[209 U.S. 326, 327] This action was brought by plaintiff, who is the defendant in error, in the supreme court of the District of Columbia, for the purpose of recovering an amount alleged to be due the plaintiff from the defendant ( plaintiff in error) on a policy of reinsurance. The plaintiff obtained judgment in the trial court, which was affirmed in the court of appeals of the District.
The plaintiff had originally insured the property which was destroyed, and had, prior to the loss, reinsured a proportion of the original insurance with the defendant company. After such reinsurance the plaintiff suffered heavy losses by reason of the great fire in the city of Baltimore in the month of February, 1904, for which losses it became liable, and was rendered thereby insolvent, and is unable to pay the same, unless the plaintiff is able to collect the amount due it from the defendant by virtue of its reinsurance policies, and from other corporate fire insurance companies with which plaintiff had contracts of reinsurance. By reason of the insolvency of the corporation a receiver was appointed by a decree of the circuit court of Baltimore city, prior to the commencement of this action.
Upon the trial the plaintiff proved a cause of action against the defendant, unless the facts, which it also proved, that it had become insolvent by reason of the losses sustained by it incident to the Baltimore fire in 1904, and that a receiver had been appointed for it by the court in Maryland, and that the receiver had paid to its creditors, after this suit was brought, but 55 per cent of the amount of its liability, amounted to a defense.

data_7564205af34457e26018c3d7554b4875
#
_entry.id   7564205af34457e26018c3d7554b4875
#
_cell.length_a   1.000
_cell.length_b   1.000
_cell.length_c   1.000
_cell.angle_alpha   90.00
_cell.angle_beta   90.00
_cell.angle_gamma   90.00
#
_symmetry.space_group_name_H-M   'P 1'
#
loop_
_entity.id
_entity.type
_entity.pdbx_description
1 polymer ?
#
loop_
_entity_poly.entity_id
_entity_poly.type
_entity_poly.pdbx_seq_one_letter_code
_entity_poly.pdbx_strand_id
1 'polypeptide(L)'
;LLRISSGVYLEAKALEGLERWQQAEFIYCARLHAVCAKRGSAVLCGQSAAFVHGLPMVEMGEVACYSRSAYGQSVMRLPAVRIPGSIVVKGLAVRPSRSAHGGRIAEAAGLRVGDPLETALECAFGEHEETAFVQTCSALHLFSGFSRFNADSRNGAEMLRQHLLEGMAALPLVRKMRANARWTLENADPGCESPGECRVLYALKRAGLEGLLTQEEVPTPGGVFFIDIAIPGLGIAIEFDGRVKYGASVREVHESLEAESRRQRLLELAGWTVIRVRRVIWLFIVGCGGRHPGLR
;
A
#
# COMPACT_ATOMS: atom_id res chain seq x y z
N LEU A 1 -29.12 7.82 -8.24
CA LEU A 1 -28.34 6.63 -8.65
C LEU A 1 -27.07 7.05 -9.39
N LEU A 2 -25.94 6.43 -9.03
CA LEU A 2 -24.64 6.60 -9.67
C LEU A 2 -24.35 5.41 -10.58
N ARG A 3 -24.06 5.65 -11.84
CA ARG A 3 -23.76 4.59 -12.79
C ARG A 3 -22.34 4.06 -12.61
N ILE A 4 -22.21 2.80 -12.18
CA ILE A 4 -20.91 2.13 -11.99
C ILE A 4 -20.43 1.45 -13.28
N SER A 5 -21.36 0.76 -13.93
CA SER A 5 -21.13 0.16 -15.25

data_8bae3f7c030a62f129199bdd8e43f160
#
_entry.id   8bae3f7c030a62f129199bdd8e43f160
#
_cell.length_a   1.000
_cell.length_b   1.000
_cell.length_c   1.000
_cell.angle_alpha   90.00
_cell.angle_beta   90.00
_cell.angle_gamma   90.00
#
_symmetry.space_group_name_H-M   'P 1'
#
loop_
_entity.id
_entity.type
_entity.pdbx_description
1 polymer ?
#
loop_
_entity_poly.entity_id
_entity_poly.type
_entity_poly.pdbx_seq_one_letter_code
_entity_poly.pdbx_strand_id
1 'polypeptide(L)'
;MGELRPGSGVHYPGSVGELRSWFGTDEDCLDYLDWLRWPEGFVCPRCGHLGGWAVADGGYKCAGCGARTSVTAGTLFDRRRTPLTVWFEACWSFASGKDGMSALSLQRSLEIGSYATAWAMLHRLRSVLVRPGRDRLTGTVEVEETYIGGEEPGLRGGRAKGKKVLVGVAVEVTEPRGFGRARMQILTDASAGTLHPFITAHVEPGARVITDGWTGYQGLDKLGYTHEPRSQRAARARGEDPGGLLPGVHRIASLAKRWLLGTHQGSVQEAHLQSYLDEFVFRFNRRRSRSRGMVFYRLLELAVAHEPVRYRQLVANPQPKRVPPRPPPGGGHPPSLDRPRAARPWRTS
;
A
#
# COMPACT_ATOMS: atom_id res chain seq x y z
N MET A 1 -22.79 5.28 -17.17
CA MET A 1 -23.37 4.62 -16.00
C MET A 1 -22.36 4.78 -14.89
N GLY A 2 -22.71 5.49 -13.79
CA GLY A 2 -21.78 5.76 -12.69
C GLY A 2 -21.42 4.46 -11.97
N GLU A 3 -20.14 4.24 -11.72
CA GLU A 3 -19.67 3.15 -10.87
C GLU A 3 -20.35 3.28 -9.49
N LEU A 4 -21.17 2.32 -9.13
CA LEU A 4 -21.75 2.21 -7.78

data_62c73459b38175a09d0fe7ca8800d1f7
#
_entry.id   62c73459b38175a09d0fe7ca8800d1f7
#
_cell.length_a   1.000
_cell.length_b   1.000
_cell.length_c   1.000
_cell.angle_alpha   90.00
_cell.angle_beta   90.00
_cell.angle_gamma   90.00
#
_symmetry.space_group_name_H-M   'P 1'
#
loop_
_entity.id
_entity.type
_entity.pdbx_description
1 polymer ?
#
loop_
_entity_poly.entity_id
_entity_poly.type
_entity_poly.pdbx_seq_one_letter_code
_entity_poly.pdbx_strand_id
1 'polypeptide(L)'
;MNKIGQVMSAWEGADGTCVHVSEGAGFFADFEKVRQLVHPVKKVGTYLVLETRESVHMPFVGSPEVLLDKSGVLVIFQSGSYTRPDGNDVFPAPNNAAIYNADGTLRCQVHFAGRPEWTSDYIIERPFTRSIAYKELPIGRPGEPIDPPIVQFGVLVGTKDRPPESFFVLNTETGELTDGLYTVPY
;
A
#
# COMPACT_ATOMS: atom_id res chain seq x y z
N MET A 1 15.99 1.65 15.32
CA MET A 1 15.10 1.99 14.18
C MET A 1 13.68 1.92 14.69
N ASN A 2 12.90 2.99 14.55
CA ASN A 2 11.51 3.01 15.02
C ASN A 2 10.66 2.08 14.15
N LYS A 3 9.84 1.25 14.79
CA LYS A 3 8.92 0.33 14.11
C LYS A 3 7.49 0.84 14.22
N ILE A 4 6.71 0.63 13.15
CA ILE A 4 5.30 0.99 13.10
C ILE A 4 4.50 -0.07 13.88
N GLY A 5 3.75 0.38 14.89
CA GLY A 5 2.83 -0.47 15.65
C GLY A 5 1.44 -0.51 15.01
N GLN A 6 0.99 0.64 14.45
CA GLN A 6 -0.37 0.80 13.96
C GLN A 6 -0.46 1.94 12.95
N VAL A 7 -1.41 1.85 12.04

The contract between the plaintiff and defendant was described therein as a 'reinsurance compact,' and in it the defendant agreed to 'reinsure the Firemen's Insurance Company' in the amounts and manner therein stated.
There were contained in the compact, and forming part thereof, the following subdivisions:
The defendant gave no evidence, but requested the court to instruct the jury as follows:
These instructions were refused and the refusal duly excepted to. Thereupon the jury, under instructions, returned a verdict in favor of the plaintiff for $12,613.24, being the amount which it was conceded was due under the reinsurance compact, provided the fact of insolvency and nonpayment by the reinsured did not constitute a defense.
Messrs. H. Prescott Gatley, Andrew Y. Bradley, and Charles H. Bradley for plaintiff in error.
[209 U.S. 326, 331] Messrs. William F. Mattingly and T. Wallis Blackistone for defendant in error.
Mr. Justice Peckham, after making the foregoing statement, delivered the opinion of the court: